A bill that would allow slot machines at Indiana’s two pari-mutuel racetracks was endorsed by the Senate Tax and Fiscal Policy Committee March 20 and heads to the full Senate. Though the bill has advanced further than any previous slots measure, there are significant changes: fewer machines at each location and a higher licensing fee.
Republican Sen. Luke Kenley, who chairs the committee, introduced an amendment that cut the number of slot machines that could be installed at Hoosier Park and Indiana Downs from 2,500 to 1,500 each. In turn, the licensing fee each track would pay to operate slots quadrupled from $100 million to $400 million.
Operators would pay taxes on slots revenue based on a sliding scale; 25% on the first $100 million in gross revenue, 30% on the next $100 million, and 35% on revenue exceeding $200 million. In addition, the two tracks would pay a 2% tax to Madison and Shelby counties, where they are located. They would also pay a 1% tax that would be used to subsidize a casino located in French Lick.
The licensing fee is not only a sizable up-front investment for the opportunity to operate slots but would set a new standard in the industry. In Pennsylvania, racetracks paid a $50-million one-time slots licensing fee for the right to operate slots.
The original language in the Indiana legislation called for a $75-million licensing fee; that was changed to $100 million before it left the House. Both tracks are anything but flush with cash as each has operated at a loss for the last several years.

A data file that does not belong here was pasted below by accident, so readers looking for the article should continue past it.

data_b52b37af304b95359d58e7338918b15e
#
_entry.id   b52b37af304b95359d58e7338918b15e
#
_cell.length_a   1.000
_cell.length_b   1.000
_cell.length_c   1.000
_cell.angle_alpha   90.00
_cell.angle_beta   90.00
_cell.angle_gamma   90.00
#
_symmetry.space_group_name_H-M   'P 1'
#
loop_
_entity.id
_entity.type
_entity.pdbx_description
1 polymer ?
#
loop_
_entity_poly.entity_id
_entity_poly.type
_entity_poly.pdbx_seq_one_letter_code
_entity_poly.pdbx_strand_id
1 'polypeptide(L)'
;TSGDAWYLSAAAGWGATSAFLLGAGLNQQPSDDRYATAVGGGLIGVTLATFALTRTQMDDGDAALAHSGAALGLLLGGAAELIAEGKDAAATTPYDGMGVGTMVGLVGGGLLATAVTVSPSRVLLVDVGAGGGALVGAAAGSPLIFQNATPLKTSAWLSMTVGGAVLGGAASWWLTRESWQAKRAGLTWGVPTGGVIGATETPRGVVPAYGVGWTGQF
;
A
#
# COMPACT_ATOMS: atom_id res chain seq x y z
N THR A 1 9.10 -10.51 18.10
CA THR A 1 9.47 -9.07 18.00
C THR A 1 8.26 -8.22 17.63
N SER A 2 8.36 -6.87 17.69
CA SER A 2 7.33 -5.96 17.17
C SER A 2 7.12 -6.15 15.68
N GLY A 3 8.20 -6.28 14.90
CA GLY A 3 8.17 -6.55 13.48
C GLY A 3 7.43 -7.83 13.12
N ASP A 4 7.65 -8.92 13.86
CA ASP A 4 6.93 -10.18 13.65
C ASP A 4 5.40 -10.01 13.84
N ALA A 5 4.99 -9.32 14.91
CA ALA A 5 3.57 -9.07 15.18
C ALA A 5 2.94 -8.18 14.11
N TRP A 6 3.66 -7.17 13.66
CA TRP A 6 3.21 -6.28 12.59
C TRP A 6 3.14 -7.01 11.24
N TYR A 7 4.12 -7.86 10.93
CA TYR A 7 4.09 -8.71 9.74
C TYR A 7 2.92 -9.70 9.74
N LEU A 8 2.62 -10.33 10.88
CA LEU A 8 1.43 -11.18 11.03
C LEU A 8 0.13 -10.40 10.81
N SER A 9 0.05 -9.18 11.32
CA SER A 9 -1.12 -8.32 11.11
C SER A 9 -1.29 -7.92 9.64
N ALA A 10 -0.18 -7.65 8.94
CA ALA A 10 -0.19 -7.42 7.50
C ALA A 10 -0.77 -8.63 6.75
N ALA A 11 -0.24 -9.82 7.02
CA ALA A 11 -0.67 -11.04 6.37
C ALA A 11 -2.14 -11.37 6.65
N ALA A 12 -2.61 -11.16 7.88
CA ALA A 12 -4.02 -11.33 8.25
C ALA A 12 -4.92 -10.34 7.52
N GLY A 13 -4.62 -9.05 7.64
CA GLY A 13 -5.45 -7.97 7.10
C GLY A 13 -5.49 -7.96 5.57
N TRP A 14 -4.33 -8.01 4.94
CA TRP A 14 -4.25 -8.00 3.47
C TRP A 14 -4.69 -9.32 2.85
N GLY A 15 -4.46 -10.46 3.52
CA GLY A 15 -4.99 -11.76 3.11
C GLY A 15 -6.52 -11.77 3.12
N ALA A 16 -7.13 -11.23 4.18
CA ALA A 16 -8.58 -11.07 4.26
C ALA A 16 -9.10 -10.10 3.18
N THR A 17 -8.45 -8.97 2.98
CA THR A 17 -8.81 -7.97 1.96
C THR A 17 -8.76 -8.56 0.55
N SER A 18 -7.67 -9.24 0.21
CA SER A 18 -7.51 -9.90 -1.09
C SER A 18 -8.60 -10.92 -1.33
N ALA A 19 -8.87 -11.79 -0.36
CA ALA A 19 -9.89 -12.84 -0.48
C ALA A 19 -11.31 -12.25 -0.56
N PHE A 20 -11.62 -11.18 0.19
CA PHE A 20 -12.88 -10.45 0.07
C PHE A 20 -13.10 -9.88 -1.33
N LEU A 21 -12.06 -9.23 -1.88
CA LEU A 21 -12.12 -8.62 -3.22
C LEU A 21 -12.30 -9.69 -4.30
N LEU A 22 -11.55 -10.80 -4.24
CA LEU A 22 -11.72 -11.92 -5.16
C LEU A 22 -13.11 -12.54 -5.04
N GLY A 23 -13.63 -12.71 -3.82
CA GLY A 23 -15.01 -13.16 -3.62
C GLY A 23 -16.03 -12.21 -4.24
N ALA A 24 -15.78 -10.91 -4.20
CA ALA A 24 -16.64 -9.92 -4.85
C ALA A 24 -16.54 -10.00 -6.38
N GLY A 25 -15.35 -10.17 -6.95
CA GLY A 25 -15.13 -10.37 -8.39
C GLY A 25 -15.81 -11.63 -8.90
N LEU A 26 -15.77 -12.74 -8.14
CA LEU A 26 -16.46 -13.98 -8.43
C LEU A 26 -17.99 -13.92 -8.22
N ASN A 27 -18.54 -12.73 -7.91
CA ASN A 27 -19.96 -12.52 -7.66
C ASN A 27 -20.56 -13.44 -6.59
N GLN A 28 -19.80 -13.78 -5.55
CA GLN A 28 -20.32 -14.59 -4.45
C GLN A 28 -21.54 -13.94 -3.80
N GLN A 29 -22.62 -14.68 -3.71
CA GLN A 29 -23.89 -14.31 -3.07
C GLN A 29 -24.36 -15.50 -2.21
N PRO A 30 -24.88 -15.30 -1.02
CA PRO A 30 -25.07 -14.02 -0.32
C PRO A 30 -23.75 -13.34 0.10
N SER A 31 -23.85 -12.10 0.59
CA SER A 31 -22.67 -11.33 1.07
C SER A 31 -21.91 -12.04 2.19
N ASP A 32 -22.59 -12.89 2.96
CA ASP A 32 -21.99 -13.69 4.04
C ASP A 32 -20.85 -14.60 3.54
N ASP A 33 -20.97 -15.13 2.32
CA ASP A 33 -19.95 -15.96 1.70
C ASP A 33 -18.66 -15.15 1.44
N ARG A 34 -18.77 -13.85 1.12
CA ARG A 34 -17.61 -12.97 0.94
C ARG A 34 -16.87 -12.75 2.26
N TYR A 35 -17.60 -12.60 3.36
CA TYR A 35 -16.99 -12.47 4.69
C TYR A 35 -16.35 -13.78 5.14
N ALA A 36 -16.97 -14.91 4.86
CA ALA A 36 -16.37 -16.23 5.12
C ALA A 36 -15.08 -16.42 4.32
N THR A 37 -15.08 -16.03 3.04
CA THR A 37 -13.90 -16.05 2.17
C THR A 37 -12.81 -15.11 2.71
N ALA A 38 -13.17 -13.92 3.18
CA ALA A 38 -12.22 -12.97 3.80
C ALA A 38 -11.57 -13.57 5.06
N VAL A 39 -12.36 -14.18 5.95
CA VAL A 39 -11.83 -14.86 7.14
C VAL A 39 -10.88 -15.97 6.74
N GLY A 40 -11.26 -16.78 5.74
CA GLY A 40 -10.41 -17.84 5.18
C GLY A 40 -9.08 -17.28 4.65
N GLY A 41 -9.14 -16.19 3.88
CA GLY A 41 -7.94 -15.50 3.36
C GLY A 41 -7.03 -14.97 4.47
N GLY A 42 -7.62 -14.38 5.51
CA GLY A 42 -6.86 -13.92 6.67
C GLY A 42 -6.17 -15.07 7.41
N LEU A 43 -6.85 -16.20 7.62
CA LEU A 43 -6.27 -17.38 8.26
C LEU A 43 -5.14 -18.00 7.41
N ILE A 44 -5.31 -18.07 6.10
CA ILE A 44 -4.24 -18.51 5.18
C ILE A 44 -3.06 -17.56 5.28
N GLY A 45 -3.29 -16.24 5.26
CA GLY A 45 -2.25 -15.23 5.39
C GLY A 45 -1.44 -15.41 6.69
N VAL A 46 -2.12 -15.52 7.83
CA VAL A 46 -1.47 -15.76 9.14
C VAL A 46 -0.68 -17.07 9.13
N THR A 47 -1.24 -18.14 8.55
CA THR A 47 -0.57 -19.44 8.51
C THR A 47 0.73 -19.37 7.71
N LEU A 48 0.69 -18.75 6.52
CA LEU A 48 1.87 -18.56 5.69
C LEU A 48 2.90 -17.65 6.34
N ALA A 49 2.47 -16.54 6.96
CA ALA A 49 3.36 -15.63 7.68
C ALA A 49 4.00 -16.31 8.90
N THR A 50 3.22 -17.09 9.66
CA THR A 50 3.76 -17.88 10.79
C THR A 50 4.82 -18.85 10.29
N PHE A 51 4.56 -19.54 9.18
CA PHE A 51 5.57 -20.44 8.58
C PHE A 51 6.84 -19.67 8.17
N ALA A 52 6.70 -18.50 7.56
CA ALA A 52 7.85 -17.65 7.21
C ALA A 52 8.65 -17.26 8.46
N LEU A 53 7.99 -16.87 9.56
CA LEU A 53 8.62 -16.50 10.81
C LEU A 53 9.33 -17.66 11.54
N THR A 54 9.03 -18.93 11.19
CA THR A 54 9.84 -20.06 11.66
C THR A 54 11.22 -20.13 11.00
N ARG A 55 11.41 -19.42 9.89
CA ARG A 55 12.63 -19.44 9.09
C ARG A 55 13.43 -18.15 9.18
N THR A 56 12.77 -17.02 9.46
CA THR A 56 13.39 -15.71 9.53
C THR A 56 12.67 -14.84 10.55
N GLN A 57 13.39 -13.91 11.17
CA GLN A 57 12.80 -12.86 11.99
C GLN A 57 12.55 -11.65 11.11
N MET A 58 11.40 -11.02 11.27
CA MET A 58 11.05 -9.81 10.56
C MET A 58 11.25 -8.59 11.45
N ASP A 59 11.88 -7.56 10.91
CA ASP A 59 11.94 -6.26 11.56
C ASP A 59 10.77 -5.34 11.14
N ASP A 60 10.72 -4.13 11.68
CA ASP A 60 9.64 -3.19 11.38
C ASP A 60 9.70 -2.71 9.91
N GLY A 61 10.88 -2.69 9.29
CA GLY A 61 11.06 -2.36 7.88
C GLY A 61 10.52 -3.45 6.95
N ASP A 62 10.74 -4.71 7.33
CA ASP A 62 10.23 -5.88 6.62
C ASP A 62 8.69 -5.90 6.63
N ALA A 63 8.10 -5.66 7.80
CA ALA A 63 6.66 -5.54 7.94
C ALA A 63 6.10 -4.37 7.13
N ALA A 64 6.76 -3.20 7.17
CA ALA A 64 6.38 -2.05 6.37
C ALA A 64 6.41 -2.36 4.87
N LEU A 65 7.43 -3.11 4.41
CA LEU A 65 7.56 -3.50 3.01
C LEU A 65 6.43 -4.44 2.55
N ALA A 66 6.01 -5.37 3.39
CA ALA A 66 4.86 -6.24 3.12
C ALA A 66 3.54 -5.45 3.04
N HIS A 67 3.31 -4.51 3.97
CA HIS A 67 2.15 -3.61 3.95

“From what I heard today, it’s still open for discussion, but $400 million is just a huge, huge number,” Hoosier Park president and general manager Rick Moore told the Anderson Herald-Bulletin. “It’s higher than any license fee I’ve seen for a racino.”
Regardless of the licensing fee, supporters argue slots are imperative to providing the industry with firm financial footing. Currently, Indiana’s racing industry receives a $27-million subsidy from riverboat casino admission tax revenue. Despite the subsidy, horsemen and breeding operations are leaving the state for greener pastures.
“They go where the money is,” Republican Sen. Robert Jackman told the committee March 20. “If we’re going to allow the industry to grow and flourish, we have to get in the gate. I think every time another state approves alternative gaming it’s a slap to Indiana’s face.”
The legislation would provide substantial revenue for the state. If both tracks were to apply for slots licenses, $200 million would be allocated for property tax relief this year, while the remaining $600 million would be earmarked for an Indiana Life Sciences Fund to promote university research. Previous projections, based on 5,000 machines operating in the state, estimated as much as $185 million in annual tax revenue.
Previous to the 9-3 Senate committee vote, slots legislation had not advanced in the Senate. In 2004, a slots measure passed the House by a 53-39 margin, but subsequently died in a Senate committee after it failed to receive a hearing.